Having said that, I’m posting a brief reaction paper, from one of my Counseling classes, on a popular children’s book, The Berenstain Bears Get the Gimmies (you can read excerpts from the book using the Search Inside feature here). 260 million copies of Berenstain Bears books have been sold since they first appeared, making them perhaps the best-selling children’s series in history. The interaction is much briefer than I’d like (we were under a word limit), and it proved to be more challenging than I’d expected: how do I appreciate the Berenstains’ insights and challenge their blind spots, while not offering simplistic replacements? I’m not completely satisfied with how it turned out, so I really do welcome your comments, criticisms, or suggestions! Here goes...
I was surprised to realize that TBBGTG is aimed not only at kids but also at their parents. Of course the format suggests an audience of children, but the epigraph on the title page reads, “when a cub’s behavior takes a turn for the worst, it’s hard for parents to know what to do first,” which strongly implies that the authors want to educate parents, too. “We know that raising children is hard,” they are saying, “but we think we’ve discovered what to do first.”

As a book for families, TBBGTG connects with everyday concerns and rings true with everyday experience. It deals with mundane struggles of life: how do you provide for and delight your children without “spoiling” them? The Berenstains paint an accurate picture of greedy kids throwing tantrums, and of parents’ rising frustration. Anyone who has tried to safely guide a demanding child through a supermarket will identify with Mama’s exasperation and Papa’s helpless embarrassment (pp. 11-12), and the cubs’ tantrums are all too realistic. The book’s illustrations help, too: we see the passersby staring indignantly at the noisy scene the cubs are making, and we know that Mama and Papa feel the burn of every disapproving glance.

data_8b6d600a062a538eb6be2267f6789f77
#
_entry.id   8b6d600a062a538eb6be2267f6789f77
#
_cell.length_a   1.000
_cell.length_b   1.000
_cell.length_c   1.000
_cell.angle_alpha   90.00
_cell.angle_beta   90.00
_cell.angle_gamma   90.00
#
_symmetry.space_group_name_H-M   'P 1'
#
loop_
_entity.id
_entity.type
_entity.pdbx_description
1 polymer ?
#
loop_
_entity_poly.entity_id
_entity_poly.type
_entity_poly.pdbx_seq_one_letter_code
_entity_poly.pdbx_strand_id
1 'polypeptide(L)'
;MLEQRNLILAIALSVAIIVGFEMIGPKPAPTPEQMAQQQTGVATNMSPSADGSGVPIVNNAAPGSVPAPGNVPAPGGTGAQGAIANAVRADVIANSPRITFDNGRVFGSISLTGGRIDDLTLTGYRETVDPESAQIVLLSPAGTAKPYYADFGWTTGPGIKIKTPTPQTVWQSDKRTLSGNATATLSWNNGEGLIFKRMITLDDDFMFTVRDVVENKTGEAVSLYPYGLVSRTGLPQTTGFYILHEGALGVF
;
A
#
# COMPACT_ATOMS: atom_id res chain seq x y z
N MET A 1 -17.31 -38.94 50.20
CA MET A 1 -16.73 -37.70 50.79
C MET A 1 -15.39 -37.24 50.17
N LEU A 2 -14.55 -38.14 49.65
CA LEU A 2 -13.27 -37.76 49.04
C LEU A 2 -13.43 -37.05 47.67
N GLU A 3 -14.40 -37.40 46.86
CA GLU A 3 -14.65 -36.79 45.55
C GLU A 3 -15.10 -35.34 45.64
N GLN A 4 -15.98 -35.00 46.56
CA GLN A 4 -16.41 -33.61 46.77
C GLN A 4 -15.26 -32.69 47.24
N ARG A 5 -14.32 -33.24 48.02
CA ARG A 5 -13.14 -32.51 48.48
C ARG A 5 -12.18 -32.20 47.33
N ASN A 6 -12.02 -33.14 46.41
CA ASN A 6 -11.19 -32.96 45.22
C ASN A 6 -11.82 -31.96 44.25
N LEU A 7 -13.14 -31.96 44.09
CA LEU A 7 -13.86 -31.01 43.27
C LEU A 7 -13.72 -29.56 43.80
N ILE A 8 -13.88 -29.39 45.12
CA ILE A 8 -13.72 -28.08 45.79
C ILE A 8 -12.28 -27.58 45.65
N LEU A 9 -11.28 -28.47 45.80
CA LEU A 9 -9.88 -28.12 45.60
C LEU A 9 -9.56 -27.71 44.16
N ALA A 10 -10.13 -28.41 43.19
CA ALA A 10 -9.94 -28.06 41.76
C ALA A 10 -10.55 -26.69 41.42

What causes the gimmies? The Berenstains’ narration suggests several contributing factors: overindulgent parenting (page 2), a consumeristic society that bombards the cubs with advertising (page 3), even genetics (pages 21-22 reveal that Papa had the same gimmie-habit when he was young). All these explanations accurately diagnose real-world problems, but the book stays at this shallow, external level and never asks why the cubs are so susceptible to these influences. Why do they get “that old gimmie gleam in their eyes”? What’s going on in their hearts and minds? Are they to blame at all for their behavior? The Berenstains don’t try to address these questions; they stay at a pragmatic level.